Nationwide Inventory of Intangible Cultural Heritage
Indigo Blue Dyeing
“Blaudruck” (Indigo blue-dyeing in a vat) is a reserve-print-process applied to natural materials such as linen, cotton or silk. It refers to a practice of dyeing fabrics blue with indigo and decorating it using dye-resisting mix preventing colouring at the places of ornaments.
Facts & figures
Crucial date: first Sunday in May (dyer fair in Gutau, Upper Austria)
Domains: knowledge and practice concerning nature and the universe; traditional craftsmanship
Where to find: nationwide (also abroad)
Practitioners use hand-crafted wooden and metal blocks to apply the designs onto the fabrics. The up to 300-year-old patterns are either made from wood (pear tree or boxwood) or brass bars. Many workshops have a considerable collection of shapes and motifs. Common motifs show e.g. a pomegranate, peacock feathers or scattered flowers. These blocks transfer a dye-rejecting paste (“Papp”) to the fabric which causes the applied design to remain white after the dyeing process with indigo dye.
How the ingredients are mixed, in what proportions as well as information about additional ingredients are well-kept secrets of each practitioner. The indigo dyeing process is accomplished by immersing the fabric, which is stretched onto a special frame into the indigo bath (in a vat called “Küpe”) and leave it under the surface (initially for a period of 5-10 minutes). After it is removed and as it takes in oxygen from the air, the fabric turns from yellow to green to blue.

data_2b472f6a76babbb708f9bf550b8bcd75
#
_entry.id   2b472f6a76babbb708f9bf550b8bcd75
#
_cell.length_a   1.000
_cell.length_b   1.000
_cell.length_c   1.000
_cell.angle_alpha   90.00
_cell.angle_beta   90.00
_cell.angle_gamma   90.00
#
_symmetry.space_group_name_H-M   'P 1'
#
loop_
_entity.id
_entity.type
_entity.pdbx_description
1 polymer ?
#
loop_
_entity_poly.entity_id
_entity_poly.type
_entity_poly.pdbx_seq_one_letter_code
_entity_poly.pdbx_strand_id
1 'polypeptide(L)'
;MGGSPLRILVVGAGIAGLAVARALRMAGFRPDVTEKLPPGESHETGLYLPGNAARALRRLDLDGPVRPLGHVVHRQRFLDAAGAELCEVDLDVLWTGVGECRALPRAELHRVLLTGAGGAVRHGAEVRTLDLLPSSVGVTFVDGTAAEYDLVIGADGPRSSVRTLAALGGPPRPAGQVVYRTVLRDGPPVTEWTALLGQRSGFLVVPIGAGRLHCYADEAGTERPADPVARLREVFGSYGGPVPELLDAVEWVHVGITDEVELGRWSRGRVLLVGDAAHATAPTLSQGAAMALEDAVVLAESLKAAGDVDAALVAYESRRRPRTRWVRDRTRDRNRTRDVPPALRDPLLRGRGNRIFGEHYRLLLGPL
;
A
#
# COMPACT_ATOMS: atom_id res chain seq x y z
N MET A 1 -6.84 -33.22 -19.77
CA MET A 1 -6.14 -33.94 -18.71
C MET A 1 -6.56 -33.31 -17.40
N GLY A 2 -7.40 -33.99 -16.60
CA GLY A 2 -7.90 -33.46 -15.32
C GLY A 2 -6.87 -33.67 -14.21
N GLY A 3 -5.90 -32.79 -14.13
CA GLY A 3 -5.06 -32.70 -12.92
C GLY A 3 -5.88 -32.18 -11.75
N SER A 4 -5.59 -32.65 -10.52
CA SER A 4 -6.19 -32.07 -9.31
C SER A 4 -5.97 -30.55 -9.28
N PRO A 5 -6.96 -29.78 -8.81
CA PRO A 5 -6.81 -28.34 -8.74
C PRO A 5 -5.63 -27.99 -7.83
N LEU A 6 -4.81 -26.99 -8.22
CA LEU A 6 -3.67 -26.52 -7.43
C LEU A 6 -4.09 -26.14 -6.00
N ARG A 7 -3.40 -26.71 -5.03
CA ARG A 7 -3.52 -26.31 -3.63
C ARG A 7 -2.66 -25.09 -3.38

This also inspired German language with the saying “Du wirst Dein blaues Wunder erleben” (literally: “You will experience your blue wonder.”, meaning: “You do not know what to expect.“)
Indigo blue-dyeing was introduced in Europe together with the indigo dye plant by travelers of the Dutch East India Company in the second half of the 17th century. In the 18th and 19th Century, the technique of indigo blue-dyeing was very common and widespread in Central Europe. Indigo, a very strong dye, displaced hitherto used substances made of woad. However, during industrialization, most of the resist-printing workshops were closed.
Today there are only a few workshops in Germany, mostly family businesses. Their traditions have existed for generations and the knowledge is passed on within the family. The fabrics produced in the workshops are processed into tablecloths, curtains, shirts, bulk goods etc. The traditional craftsmanship still plays an important role e.g. for the production of traditional habits. Many workshops offer guided tours or workshops in order to explain the printing process, among others. Today, they cooperate and work together with artists and designers from various fields including fashion, interior textiles, furniture as well as art and thus revitalize the traditional technique.
Blaudruckerei Angelika Thielemann
Blaudruckerei Folprecht Coswig